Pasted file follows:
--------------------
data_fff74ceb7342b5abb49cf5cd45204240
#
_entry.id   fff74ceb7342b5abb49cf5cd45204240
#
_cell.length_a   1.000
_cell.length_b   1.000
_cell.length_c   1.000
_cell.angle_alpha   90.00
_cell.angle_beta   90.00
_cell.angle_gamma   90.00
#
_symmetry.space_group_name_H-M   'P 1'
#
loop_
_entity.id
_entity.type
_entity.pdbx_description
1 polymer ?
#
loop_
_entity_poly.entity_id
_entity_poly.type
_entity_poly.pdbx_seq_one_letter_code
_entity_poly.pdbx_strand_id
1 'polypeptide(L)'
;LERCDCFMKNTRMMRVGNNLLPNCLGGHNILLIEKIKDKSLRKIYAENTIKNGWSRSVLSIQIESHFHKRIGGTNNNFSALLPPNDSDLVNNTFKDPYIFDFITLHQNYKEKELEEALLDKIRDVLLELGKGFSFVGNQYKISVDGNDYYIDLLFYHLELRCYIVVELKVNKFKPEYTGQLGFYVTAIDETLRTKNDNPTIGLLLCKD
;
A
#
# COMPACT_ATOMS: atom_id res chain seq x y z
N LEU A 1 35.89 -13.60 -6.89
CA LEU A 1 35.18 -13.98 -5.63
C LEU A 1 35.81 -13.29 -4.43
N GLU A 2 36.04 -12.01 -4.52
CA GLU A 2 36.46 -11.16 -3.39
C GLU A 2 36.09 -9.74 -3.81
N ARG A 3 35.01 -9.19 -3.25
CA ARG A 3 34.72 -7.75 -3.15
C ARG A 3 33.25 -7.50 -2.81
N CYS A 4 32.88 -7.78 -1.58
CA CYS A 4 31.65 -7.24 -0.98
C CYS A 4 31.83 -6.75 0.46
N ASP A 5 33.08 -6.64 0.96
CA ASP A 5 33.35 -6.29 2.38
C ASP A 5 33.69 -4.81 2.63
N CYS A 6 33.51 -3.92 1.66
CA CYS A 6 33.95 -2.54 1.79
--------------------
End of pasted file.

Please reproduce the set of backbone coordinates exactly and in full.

data_fff74ceb7342b5abb49cf5cd45204240
#
_entry.id   fff74ceb7342b5abb49cf5cd45204240
#
_cell.length_a   1.000
_cell.length_b   1.000
_cell.length_c   1.000
_cell.angle_alpha   90.00
_cell.angle_beta   90.00
_cell.angle_gamma   90.00
#
_symmetry.space_group_name_H-M   'P 1'
#
loop_
_entity.id
_entity.type
_entity.pdbx_description
1 polymer ?
#
loop_
_entity_poly.entity_id
_entity_poly.type
_entity_poly.pdbx_seq_one_letter_code
_entity_poly.pdbx_strand_id
1 'polypeptide(L)'
;LERCDCFMKNTRMMRVGNNLLPNCLGGHNILLIEKIKDKSLRKIYAENTIKNGWSRSVLSIQIESHFHKRIGGTNNNFSALLPPNDSDLVNNTFKDPYIFDFITLHQNYKEKELEEALLDKIRDVLLELGKGFSFVGNQYKISVDGNDYYIDLLFYHLELRCYIVVELKVNKFKPEYTGQLGFYVTAIDETLRTKNDNPTIGLLLCKD
;
A
#
# COMPACT_ATOMS: atom_id res chain seq x y z
N LEU A 1 35.89 -13.60 -6.89
CA LEU A 1 35.18 -13.98 -5.63
C LEU A 1 35.81 -13.29 -4.43
N GLU A 2 36.04 -12.01 -4.52
CA GLU A 2 36.46 -11.16 -3.39
C GLU A 2 36.09 -9.74 -3.81
N ARG A 3 35.01 -9.19 -3.25
CA ARG A 3 34.72 -7.75 -3.15
C ARG A 3 33.25 -7.50 -2.81
N CYS A 4 32.88 -7.78 -1.58
CA CYS A 4 31.65 -7.24 -0.98
C CYS A 4 31.83 -6.75 0.46
N ASP A 5 33.08 -6.64 0.96
CA ASP A 5 33.35 -6.29 2.38
C ASP A 5 33.69 -4.81 2.63
N CYS A 6 33.51 -3.92 1.66
CA CYS A 6 33.95 -2.54 1.79